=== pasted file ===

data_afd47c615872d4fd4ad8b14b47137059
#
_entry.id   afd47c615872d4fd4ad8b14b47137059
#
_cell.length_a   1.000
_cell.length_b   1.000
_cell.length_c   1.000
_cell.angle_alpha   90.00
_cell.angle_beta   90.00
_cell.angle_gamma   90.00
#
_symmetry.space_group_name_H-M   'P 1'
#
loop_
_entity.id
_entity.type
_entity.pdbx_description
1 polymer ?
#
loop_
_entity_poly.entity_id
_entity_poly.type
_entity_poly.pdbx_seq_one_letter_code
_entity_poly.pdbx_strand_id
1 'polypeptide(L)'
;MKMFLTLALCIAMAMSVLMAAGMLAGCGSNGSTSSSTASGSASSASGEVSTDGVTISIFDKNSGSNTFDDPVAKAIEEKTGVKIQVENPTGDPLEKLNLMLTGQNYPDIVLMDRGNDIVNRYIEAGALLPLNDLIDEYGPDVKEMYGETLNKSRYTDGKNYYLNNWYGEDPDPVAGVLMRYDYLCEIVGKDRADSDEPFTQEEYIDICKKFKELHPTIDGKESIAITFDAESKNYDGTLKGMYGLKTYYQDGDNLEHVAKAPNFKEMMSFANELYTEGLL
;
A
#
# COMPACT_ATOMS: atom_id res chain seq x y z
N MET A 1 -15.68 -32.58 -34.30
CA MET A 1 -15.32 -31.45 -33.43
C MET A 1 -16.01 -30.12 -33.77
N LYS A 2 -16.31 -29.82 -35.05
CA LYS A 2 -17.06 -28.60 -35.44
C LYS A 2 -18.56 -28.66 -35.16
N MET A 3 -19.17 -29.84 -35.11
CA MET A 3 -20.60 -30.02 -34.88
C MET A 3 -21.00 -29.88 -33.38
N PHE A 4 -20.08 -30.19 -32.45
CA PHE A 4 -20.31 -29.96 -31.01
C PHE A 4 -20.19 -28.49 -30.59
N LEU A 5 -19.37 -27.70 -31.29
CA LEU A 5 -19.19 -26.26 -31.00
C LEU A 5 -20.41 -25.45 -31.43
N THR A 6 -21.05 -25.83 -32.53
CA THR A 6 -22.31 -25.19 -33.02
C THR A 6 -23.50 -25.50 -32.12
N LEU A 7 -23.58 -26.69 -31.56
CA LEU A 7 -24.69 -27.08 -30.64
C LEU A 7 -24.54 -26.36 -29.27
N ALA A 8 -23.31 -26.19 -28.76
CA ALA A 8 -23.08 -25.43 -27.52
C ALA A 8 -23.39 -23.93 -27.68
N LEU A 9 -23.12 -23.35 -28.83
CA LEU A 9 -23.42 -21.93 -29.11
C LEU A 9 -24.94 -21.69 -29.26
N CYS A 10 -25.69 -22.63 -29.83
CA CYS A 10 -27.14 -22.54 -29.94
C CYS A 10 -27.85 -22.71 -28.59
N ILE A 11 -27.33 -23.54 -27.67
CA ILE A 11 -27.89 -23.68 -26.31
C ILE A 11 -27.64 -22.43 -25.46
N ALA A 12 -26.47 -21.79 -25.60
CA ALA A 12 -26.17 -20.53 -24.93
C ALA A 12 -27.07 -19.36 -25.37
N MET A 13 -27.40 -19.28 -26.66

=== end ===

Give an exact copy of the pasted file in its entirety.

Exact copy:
data_afd47c615872d4fd4ad8b14b47137059
#
_entry.id   afd47c615872d4fd4ad8b14b47137059
#
_cell.length_a   1.000
_cell.length_b   1.000
_cell.length_c   1.000
_cell.angle_alpha   90.00
_cell.angle_beta   90.00
_cell.angle_gamma   90.00
#
_symmetry.space_group_name_H-M   'P 1'
#
loop_
_entity.id
_entity.type
_entity.pdbx_description
1 polymer ?
#
loop_
_entity_poly.entity_id
_entity_poly.type
_entity_poly.pdbx_seq_one_letter_code
_entity_poly.pdbx_strand_id
1 'polypeptide(L)'
;MKMFLTLALCIAMAMSVLMAAGMLAGCGSNGSTSSSTASGSASSASGEVSTDGVTISIFDKNSGSNTFDDPVAKAIEEKTGVKIQVENPTGDPLEKLNLMLTGQNYPDIVLMDRGNDIVNRYIEAGALLPLNDLIDEYGPDVKEMYGETLNKSRYTDGKNYYLNNWYGEDPDPVAGVLMRYDYLCEIVGKDRADSDEPFTQEEYIDICKKFKELHPTIDGKESIAITFDAESKNYDGTLKGMYGLKTYYQDGDNLEHVAKAPNFKEMMSFANELYTEGLL
;
A
#
# COMPACT_ATOMS: atom_id res chain seq x y z
N MET A 1 -15.68 -32.58 -34.30
CA MET A 1 -15.32 -31.45 -33.43
C MET A 1 -16.01 -30.12 -33.77
N LYS A 2 -16.31 -29.82 -35.05
CA LYS A 2 -17.06 -28.60 -35.44
C LYS A 2 -18.56 -28.66 -35.16
N MET A 3 -19.17 -29.84 -35.11
CA MET A 3 -20.60 -30.02 -34.88
C MET A 3 -21.00 -29.88 -33.38
N PHE A 4 -20.08 -30.19 -32.45
CA PHE A 4 -20.31 -29.96 -31.01
C PHE A 4 -20.19 -28.49 -30.59
N LEU A 5 -19.37 -27.70 -31.29
CA LEU A 5 -19.19 -26.26 -31.00
C LEU A 5 -20.41 -25.45 -31.43
N THR A 6 -21.05 -25.83 -32.53
CA THR A 6 -22.31 -25.19 -33.02
C THR A 6 -23.50 -25.50 -32.12
N LEU A 7 -23.58 -26.69 -31.56
CA LEU A 7 -24.69 -27.08 -30.64
C LEU A 7 -24.54 -26.36 -29.27
N ALA A 8 -23.31 -26.19 -28.76
CA ALA A 8 -23.08 -25.43 -27.52
C ALA A 8 -23.39 -23.93 -27.68
N LEU A 9 -23.12 -23.35 -28.83
CA LEU A 9 -23.42 -21.93 -29.11
C LEU A 9 -24.94 -21.69 -29.26
N CYS A 10 -25.69 -22.63 -29.83
CA CYS A 10 -27.14 -22.54 -29.94
C CYS A 10 -27.85 -22.71 -28.59
N ILE A 11 -27.33 -23.54 -27.67
CA ILE A 11 -27.89 -23.68 -26.31
C ILE A 11 -27.64 -22.43 -25.46
N ALA A 12 -26.47 -21.79 -25.60
CA ALA A 12 -26.17 -20.53 -24.93
C ALA A 12 -27.07 -19.36 -25.37
N MET A 13 -27.40 -19.28 -26.66